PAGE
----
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Calvin's Corner

Race Mechanic Clinic at the Olympic Training Center

NOTE: The 2007 Bill Woodul Race Mechanic Clinic, will be January 11-14. For more information visit http://www.usacycling.org/mechanics/ Click on "Mechanics Clinic" at that link.

I just returned from a trip to Colorado. Each year, I am a guest speaker at the Bill Woodul Race Mechanic Clinic, presented by USA Cycling. The clinic is named to honor the late Mr. Woodul, a former US Team head mechanic. Beginning in 1987, Bill would gather together experts in the field to teach the next generation of mechanics and who, as he liked to say, "...are big enough to get beyond their egos"

 



Another dirty bike ready for a bath.

There is no other clinic like this in the world. It a great way to learn what being a race mechanic is all about. Since teaching at that first clinic in '87, I really enjoy seeing new mechanics get fired up to go and serve the racing community.

The Clinic is held at the Olympic Training Center in Colorado Springs. It is a very cool place to be. You see athletes and body types from every sport. My first visit here was as a volunteer in 1982. Built on what was once an abandoned Air Force Base, the OTC is now a state of the art facility where our USA athletes can become world-class athletes. This place is about developing and supporting our top athletes.



The cafeteria at the OTC is below the resident athlete dorms. Women's volleyball had a camp at the same time as our clinic.

 



Quick wheel changes and a good push are part of the job. Damion Shanks practices his push to get Chip "Big Ring" Howat back into to race after installing a new rear wheel.

The race mechanic role differs from the store mechanic. The work conditions vary from a spacious hotel ballroom, to a dingy cramped motel, to an awning of a trailer during a rainy night. You tend to spend a lot of time alone, but seeing the athletes roll along on bikes you know are dialed makes it worth while. This job, it turns out, is about making people happy through the service on the bikes. As someone once said, "It's not about the bike." Indeed, I would agree, because it is actually about the fixing of the bike.

 



The shop at USA Cycling is fully stocked.

The mechanics at the clinic are given an idea about what the racing work is all about. There is actually very little about "working" on bikes, such as limit screw adjustments, brake caliper work, etc. That knowledge best comes from the shop, and it must be assumed in this class. The emphasis here is on rules, organization, working relationships, and the things you need to survive on the circuit. The mechanics rotate in groups and get presentations on topics such as:

  • Caravan and motorcycle support
  • Pit setup for road and mountain bike races
  • Tool, equipment and supply needs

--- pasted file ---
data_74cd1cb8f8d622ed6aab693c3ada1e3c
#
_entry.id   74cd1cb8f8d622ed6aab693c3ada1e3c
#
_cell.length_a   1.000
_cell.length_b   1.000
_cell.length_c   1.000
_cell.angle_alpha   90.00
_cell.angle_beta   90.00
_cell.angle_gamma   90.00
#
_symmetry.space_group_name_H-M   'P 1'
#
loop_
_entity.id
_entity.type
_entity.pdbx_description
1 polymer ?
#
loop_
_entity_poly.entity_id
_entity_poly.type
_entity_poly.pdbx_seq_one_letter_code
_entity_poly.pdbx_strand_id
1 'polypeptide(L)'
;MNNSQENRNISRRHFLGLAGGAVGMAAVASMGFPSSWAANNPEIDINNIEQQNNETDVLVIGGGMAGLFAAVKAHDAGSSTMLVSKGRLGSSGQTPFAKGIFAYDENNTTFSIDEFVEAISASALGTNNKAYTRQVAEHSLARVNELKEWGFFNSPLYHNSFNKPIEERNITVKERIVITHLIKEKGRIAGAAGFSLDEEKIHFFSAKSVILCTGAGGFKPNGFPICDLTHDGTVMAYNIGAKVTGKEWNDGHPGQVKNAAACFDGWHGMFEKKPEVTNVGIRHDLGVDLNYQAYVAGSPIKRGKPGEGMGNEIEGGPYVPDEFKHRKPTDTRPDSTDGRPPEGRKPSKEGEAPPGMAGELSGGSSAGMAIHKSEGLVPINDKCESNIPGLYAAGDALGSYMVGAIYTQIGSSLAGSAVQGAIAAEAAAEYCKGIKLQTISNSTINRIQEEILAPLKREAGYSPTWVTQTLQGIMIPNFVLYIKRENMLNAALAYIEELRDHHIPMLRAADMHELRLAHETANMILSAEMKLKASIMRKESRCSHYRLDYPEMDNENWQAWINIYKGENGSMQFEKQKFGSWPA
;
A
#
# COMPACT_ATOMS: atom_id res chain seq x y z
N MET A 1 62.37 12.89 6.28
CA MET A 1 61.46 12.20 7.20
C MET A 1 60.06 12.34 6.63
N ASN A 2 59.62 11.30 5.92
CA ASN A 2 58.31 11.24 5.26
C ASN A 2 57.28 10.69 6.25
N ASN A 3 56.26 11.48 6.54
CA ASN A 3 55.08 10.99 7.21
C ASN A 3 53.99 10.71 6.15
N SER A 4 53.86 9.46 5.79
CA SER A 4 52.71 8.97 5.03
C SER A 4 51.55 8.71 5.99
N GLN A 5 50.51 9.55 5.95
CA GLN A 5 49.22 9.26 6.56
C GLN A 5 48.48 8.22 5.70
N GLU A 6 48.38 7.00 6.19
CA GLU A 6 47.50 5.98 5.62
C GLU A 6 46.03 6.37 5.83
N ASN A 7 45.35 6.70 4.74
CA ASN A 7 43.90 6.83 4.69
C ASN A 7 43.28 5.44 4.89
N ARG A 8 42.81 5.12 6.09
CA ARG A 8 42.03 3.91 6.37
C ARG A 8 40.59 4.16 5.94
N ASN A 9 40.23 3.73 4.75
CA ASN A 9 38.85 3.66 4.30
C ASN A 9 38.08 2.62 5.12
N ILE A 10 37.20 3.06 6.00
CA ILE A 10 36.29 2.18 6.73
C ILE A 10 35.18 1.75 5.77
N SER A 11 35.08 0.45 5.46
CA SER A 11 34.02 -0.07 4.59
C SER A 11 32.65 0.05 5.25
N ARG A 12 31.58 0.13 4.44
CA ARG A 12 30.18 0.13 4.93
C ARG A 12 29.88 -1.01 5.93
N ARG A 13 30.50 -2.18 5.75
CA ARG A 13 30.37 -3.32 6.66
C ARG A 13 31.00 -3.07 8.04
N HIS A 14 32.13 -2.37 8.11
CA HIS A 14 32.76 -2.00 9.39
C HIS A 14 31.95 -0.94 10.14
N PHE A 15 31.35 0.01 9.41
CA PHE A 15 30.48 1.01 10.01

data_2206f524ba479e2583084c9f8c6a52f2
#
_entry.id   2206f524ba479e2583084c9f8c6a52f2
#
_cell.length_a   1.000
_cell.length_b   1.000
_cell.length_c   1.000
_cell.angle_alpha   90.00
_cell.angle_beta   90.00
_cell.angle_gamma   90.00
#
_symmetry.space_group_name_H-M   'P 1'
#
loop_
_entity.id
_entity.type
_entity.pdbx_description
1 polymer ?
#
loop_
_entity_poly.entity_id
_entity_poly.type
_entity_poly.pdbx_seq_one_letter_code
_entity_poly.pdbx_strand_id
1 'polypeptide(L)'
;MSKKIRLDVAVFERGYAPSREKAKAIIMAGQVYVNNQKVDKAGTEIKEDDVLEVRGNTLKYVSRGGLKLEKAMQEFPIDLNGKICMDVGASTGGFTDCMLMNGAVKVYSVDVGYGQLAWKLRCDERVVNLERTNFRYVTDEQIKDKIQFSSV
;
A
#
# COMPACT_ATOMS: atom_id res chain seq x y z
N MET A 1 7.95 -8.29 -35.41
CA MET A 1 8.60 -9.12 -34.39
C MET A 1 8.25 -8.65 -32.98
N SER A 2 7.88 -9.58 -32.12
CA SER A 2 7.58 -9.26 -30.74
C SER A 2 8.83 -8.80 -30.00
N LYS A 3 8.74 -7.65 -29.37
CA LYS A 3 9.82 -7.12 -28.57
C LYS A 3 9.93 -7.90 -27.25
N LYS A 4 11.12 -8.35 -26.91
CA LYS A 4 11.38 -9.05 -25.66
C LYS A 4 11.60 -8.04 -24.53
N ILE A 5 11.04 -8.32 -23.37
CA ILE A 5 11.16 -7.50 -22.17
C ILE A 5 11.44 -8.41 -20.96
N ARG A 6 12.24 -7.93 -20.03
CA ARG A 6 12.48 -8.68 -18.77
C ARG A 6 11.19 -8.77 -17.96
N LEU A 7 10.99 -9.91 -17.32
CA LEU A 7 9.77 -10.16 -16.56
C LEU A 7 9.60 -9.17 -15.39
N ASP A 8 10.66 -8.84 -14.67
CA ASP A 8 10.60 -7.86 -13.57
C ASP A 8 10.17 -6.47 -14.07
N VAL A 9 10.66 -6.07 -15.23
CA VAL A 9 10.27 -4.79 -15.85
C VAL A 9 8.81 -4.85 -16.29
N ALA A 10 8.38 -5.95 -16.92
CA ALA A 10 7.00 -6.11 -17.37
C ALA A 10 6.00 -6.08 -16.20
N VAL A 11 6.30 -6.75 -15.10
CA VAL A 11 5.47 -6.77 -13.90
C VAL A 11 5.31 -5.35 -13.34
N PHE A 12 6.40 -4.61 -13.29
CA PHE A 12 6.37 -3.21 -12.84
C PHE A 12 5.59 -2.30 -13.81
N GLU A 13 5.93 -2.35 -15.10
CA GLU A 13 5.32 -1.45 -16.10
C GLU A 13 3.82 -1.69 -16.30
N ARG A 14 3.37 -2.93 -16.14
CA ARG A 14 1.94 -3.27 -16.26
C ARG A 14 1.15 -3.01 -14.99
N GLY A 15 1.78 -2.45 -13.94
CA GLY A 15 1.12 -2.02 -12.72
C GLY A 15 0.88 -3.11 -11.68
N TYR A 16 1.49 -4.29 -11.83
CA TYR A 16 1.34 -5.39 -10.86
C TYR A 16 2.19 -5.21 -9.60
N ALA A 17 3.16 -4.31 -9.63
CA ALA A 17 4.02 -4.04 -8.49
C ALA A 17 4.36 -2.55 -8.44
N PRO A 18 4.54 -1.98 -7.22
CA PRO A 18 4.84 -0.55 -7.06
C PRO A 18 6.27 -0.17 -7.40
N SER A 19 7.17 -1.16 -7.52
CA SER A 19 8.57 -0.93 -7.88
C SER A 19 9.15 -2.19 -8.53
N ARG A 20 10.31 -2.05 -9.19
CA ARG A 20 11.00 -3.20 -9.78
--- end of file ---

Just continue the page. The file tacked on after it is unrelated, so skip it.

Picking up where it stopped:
• Race equipment preparation
  • Track, Road, MTB & Cross support
  • Wheel components and building theory
  • Wheel changes in competitive races
  • Bike wash techniques
  • Bike inspection and tuning
  • Working and professional relationships between the mechanic and the athlete, coach, and soigneur.

Winter is the time for rule changes in the sport of cycling, and the 2006 Mechanic's Clinic was all abuzz concerning the new UCI regulations regarding technical assistance. Last year, for the first time, the cross-country mountain bike racing included technical pits where a rider could stop to fix the bike. Wheels, parts and all sorts of equipment could be kept in the pits. The rider was to perform the service without physical help. Mechanics could talk to the athlete, but could not do the work, or even hand them a tool. That has all changed:

 

"Article 4.2.046 related to technical assistance has been updated: Spare equipment and tools for repair must be kept in the zones. Repairs and equipment changes can be carried out by the rider himself or with the help of a team-mate, team mechanic or neutral technical assistance."

Effectively, this means the mechanics will now fully service the bikes in the technical areas. The riders will "help" by getting off the bike. No doubt this will change tactics of the race, and mechanics will be more important then ever. For more on how the technical pits worked in 2005, see 2005 MTB World Championships.



Ken Whelpdale (on the right in glasses) discusses what to bring with you in the follow car.

The rules of a sport determine the strategy and hence the parameters of the equipment. Trials demand handling, triathalons demand speed, road racing demands durability, and downhill racing demands speed. The race mechanic must first learn the rules and strategy of the discipline. The mechanic then applies their knowledge and skill to help the athlete achieve their goals. Using my talents to help the athlete do his/her best is what appeals to me about this kind of service.



In the evenings, there is time to discuss and argue over the exam. It is open book and discussion groups are encouraged.

The Bill Woodul Race Mechanic Clinic is instructed by experienced mechanics. This year we had: John Berlinger of Mavic, Dave Arnauckas, Andy Stone and Mike Quileza all from Shimano, Matt Brakken of Independent Fabrication, Ric Hjertberg of FSA, USA U-23 mechanic TJ Grove, and Chris Clinton of promechanics.com were there to share their knowledge and experience. USA Cycling Equipment Manager Ken Whelpdale is the MC and also teaches some of the sessions. Behind the scene keeping us organized Chip Howat, the Clinic Manager.

For more information, see the Bill Woodul Race Mechanic Clinic.